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Cut & Paste: For Kat Reynolds, photography is about creating trust and being ‘super-present’
Photographer Kat Reynolds is having a moment. In the past few months, Reynolds has exhibited at five St. Louis venues. She was named this year’s Emerging Artist by the local Visionary Awards, a prize she’ll accept April 24 at the Sun Theater in Grand Center. She’s also wrapping up a residency program at Paul Artspace, north of Florissant. Her work primarily features young people of color, friends, people she encounters on the street, or people she finds through social media. Reynolds works all these activities around a full-time customer relations job. In our latest Cut & Paste podcast , we catch up with this busy artist, who strives to genuinely connect with her subjects.
Cut & Paste: St. Louis' LGBTQ film festival marks 10 years of history and 'magic'
When St. Louis' QFest of films officially launched, people in the LGBTQ community were barred from institutions ranging from the military service to marriage. A decade later, LGBTQ citizens can both serve and marry. The 10th annual festival, which opens March 29, includes a dozen films that reflect a restricted past and progressive present.
Cut & Paste: Artists to St. Louis’ next mayor: Show us the money and the love
When St. Louis’ next mayor takes office, local artists will be waiting. They’ve got a list of things they want the mayor — likely Lyda Krewson — to do in support of the arts. They presented their ideas to mayoral candidates in a recent forum presented by Citizen Artist St. Louis. Their goals include a living wage, more artists at the table when economic development plans are decided and recognition of artists’ economic contributions. In our latest Cut & Paste arts and culture podcast, we talk with local artists about their expectations as voters and constituents, as well as creative professionals. Here’s some of what you’ll hear in the podcast: Artist MK Stallings, on the city’s priorities: “The city of St. Louis does a great job of getting behind its sports franchises and things of that nature but I don’t really see the city of St. Louis doing much to support the arts. Artist/activist De Nichols, about the impact of the arts: “The arts generate so much economic opportunity within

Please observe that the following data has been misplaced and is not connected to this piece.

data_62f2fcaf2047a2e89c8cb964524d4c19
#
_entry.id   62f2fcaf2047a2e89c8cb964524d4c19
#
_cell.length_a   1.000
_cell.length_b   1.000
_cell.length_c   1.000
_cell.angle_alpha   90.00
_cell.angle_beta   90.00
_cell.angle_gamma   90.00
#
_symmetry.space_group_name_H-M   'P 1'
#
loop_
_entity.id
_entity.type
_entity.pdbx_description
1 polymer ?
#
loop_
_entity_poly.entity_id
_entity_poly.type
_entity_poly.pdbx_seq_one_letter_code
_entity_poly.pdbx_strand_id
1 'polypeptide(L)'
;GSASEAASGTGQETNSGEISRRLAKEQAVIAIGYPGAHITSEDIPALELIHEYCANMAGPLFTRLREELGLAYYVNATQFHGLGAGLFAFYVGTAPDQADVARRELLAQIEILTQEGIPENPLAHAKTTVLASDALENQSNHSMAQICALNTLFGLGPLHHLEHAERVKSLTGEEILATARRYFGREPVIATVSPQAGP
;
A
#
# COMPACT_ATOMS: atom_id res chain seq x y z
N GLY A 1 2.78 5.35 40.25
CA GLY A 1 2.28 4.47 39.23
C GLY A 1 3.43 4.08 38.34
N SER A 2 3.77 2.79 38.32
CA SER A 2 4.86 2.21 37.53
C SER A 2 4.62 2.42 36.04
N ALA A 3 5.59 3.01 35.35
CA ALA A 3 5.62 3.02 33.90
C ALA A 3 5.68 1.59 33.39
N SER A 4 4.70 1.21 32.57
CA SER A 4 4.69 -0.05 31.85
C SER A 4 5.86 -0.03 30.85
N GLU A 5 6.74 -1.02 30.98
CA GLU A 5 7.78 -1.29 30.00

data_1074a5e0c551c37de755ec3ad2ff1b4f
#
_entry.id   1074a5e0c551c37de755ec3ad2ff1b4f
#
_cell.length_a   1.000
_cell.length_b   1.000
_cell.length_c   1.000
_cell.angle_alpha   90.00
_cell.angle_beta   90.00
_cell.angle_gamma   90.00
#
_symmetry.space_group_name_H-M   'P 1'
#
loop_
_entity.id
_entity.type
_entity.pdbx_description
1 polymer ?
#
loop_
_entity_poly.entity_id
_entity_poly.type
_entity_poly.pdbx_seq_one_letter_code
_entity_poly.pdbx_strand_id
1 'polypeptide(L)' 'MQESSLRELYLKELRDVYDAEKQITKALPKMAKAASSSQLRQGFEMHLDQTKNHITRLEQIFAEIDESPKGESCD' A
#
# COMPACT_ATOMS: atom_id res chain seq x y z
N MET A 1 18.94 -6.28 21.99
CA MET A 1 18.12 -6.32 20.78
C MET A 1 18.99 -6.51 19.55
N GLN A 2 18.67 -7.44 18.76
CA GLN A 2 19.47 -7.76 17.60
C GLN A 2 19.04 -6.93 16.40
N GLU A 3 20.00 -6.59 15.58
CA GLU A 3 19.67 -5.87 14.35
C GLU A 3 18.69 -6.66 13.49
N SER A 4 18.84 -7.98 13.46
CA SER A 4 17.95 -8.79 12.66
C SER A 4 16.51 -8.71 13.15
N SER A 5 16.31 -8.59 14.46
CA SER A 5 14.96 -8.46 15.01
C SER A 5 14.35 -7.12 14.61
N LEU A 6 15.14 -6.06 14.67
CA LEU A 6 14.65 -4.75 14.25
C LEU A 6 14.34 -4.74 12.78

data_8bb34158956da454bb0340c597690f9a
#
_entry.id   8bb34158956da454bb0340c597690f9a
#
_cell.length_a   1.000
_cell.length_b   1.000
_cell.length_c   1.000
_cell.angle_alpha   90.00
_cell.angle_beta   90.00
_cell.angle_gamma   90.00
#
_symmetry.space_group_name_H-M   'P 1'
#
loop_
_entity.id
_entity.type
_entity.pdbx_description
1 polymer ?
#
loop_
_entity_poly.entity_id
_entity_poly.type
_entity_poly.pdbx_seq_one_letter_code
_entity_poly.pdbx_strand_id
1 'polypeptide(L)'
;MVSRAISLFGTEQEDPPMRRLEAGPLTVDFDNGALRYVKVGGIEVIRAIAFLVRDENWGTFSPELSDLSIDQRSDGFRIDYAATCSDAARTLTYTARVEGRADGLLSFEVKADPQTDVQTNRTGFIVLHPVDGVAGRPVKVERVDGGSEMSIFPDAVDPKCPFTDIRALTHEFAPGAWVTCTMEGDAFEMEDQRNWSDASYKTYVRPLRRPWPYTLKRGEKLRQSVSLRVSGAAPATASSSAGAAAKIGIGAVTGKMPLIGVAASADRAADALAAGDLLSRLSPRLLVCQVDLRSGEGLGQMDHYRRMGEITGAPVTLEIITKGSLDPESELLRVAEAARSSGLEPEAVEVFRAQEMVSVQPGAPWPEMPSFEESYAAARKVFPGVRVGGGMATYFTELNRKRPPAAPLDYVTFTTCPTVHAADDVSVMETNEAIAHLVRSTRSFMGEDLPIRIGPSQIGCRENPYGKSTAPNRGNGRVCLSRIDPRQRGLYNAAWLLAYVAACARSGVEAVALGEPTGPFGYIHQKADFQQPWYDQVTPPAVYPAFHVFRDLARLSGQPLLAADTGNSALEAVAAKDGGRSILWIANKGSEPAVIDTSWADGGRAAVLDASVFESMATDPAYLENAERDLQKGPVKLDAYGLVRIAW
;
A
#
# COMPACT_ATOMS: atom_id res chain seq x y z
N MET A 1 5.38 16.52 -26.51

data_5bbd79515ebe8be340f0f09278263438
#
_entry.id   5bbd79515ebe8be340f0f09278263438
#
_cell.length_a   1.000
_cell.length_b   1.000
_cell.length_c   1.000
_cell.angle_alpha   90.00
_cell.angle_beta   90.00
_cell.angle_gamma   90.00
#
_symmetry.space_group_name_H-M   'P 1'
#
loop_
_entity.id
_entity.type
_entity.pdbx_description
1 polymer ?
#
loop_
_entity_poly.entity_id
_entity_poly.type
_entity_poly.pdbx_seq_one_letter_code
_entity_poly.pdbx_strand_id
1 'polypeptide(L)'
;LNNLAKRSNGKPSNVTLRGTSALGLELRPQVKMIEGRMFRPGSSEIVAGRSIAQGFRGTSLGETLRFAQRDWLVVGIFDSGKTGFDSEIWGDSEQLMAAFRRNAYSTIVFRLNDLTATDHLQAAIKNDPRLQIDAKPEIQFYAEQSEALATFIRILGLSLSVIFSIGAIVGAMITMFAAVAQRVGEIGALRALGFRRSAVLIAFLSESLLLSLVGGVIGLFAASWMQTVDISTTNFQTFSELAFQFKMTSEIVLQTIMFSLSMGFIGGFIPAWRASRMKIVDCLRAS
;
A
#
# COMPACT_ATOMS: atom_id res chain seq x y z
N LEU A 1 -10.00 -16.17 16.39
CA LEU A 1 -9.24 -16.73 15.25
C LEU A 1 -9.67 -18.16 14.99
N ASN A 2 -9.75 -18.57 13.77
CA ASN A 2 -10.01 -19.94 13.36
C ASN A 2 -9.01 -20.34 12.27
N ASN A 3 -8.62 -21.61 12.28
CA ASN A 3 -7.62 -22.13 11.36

Cut & Paste: From coming out to staying safe, Charis has sung about tough issues since 1993
In the early 1990s, same-sex relations were illegal , the military’s “Don’t Ask, Don’t Tell” policy helped keep closet doors sealed shut, and marriage equality for same-sex couples was unthinkable. In that environment, a group of St. Louis lesbian singers wondered: "Where can we find a safe and comfortable place to enjoy making music?" They created Charis, a women’s chorus that’s still lifting its voice — and audiences' spirits — nearly 25 years later. In our latest Cut & Paste podcast, we talk with older and more recent members of the group about keeping pace with the history of the LGBT community. Here’s some of what you’ll hear in the podcast: Sharon Spurlock on her 23 years with the group: “For me, Charis became my longest-term relationship.” Claire Minnis, upon hearing about an artistic director opening at Charis, “That’s everything I ever dreamed of and never knew I could have.” Katie Benoit on being one of the first transgender women in the chorus: “One of the board members
Cut & Paste: Activist Elizabeth Vega is outspoken about Art House and her house arrest
St. Louis artist and activist Elizabeth Vega spends a lot of time in her home. It’s a place in north St. Louis known as Art House, that she bought in 2015. There, she provides space for sign-making and other activities related to protest actions. She also works with local children to create kites, collages and other art to help them process their feelings. Recently, she spent five days and nights at Art House without leaving. An ankle monitoring device kept her tethered to her home. In our latest Cut & Paste podcast , we talk with Vega about the assault charge and conviction that led to her house-arrest and probation sentence, and why working with children is an important part of her activism. Here’s a little of what you’ll hear in the podcast: Vega, on wearing an ankle monitor: “There would be times that I would like get ready to walk out the door and realize that, 'Oh, wait, I’m under house arrest.'” About how her talents lie more in the writing realm rather than the visual arts